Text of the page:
I’m betting that the pharisees and the Herodians, when they heard Jesus say, “Show me the money,” were thinking, “Now we’ve got him.”
They should have known better.
Jesus, ever the teacher, gets them involved in finding the answer. He asks them, “Whose image and inscription is this?”
They answer, “Caesar’s.”
So Jesus said, “Well now I’m hungry for salad. Somebody get me a Caesar.”
No, just kidding. He said, “Give therefore to the emperor the things that are the emperor’s, and to God the things that are God’s” (v21).
Or what may be the more familiar version, “Render therefore to Caesar the things that are Caesar’s, and to God the things that are God’s.”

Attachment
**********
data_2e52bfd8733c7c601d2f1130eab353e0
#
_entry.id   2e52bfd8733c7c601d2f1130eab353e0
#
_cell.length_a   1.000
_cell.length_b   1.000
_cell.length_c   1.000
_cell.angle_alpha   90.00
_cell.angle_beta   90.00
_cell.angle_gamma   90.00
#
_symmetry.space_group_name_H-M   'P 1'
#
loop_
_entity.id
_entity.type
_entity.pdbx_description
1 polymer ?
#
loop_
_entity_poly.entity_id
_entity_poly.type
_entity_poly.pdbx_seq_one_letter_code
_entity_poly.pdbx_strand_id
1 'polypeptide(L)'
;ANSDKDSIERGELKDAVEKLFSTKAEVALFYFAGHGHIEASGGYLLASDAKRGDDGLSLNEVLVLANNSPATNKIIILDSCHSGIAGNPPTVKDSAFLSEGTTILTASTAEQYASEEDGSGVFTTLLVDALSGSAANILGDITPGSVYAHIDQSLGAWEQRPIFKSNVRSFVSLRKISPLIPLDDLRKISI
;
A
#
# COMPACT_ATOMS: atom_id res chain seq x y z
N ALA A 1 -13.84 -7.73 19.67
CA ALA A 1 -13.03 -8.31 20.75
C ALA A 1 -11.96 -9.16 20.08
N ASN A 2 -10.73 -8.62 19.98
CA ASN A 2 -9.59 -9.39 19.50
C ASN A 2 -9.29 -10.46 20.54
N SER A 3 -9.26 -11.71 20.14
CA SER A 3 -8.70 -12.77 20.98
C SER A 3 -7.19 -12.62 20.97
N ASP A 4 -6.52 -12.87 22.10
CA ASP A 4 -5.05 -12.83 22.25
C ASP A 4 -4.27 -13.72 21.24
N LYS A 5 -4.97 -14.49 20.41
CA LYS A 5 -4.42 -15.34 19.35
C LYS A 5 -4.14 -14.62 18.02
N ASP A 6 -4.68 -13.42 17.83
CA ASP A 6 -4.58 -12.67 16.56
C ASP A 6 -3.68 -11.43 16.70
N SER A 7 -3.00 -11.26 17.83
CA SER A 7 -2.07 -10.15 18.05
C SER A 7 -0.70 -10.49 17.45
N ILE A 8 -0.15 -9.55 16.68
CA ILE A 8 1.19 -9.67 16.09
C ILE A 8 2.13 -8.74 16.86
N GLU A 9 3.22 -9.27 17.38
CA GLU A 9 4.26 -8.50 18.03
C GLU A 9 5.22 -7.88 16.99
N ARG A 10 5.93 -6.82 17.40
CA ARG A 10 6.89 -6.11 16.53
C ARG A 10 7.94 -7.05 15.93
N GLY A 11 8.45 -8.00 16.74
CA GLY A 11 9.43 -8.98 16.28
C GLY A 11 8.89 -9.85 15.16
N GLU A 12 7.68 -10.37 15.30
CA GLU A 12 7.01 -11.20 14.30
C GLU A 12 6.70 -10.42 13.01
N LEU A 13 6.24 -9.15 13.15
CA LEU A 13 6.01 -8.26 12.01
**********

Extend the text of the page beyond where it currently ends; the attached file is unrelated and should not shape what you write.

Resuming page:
I actually prefer the word “render” here, because to render means to give back.
We render meat when we cook it and it gives back the fat.
We render the money, because the coin belongs to the emperor and he’s letting them use it as a means of exchange to facilitate transactions, but in return he requires a portion of it back. He’s entitled to it because it was his to start with. That’s actually true of our money even today.
Give back to Caesar the things that are Caesar’s, and give back to God the things that are God’s.
Following the logic of the image stamped on the coin, then what are the things that are God’s? What is stamped with the image of God?
The Bible says in Genesis that we humans are made in God’s image (Gen. 1:27).
So how do we give ourselves back to God?
How do we give ourselves to anything? We put our whole hearts into it. We do it with love. With passion.